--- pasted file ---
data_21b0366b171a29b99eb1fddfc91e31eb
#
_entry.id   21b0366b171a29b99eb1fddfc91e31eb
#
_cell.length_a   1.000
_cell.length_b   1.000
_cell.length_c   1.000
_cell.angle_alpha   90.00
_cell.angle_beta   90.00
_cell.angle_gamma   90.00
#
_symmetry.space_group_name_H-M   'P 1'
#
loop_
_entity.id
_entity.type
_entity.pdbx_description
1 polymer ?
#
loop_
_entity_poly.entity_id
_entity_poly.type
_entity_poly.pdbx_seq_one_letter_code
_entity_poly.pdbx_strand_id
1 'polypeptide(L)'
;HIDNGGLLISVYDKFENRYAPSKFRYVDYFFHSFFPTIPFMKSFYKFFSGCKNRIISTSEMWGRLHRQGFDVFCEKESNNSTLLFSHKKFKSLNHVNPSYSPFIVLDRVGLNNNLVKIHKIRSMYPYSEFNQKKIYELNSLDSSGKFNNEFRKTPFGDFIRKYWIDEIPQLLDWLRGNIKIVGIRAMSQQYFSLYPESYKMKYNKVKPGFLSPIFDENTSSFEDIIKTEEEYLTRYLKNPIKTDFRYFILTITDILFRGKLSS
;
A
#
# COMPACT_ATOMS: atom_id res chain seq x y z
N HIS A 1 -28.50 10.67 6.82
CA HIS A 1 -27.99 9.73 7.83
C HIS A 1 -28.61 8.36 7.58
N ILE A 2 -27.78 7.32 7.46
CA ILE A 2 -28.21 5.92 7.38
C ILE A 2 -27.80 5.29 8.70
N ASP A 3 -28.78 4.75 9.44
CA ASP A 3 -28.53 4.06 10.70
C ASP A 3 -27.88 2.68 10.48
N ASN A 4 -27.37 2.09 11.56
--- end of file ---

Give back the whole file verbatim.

data_21b0366b171a29b99eb1fddfc91e31eb
#
_entry.id   21b0366b171a29b99eb1fddfc91e31eb
#
_cell.length_a   1.000
_cell.length_b   1.000
_cell.length_c   1.000
_cell.angle_alpha   90.00
_cell.angle_beta   90.00
_cell.angle_gamma   90.00
#
_symmetry.space_group_name_H-M   'P 1'
#
loop_
_entity.id
_entity.type
_entity.pdbx_description
1 polymer ?
#
loop_
_entity_poly.entity_id
_entity_poly.type
_entity_poly.pdbx_seq_one_letter_code
_entity_poly.pdbx_strand_id
1 'polypeptide(L)'
;HIDNGGLLISVYDKFENRYAPSKFRYVDYFFHSFFPTIPFMKSFYKFFSGCKNRIISTSEMWGRLHRQGFDVFCEKESNNSTLLFSHKKFKSLNHVNPSYSPFIVLDRVGLNNNLVKIHKIRSMYPYSEFNQKKIYELNSLDSSGKFNNEFRKTPFGDFIRKYWIDEIPQLLDWLRGNIKIVGIRAMSQQYFSLYPESYKMKYNKVKPGFLSPIFDENTSSFEDIIKTEEEYLTRYLKNPIKTDFRYFILTITDILFRGKLSS
;
A
#
# COMPACT_ATOMS: atom_id res chain seq x y z
N HIS A 1 -28.50 10.67 6.82
CA HIS A 1 -27.99 9.73 7.83
C HIS A 1 -28.61 8.36 7.58
N ILE A 2 -27.78 7.32 7.46
CA ILE A 2 -28.21 5.92 7.38
C ILE A 2 -27.80 5.29 8.70
N ASP A 3 -28.78 4.75 9.44
CA ASP A 3 -28.53 4.06 10.70
C ASP A 3 -27.88 2.68 10.48
N ASN A 4 -27.37 2.09 11.56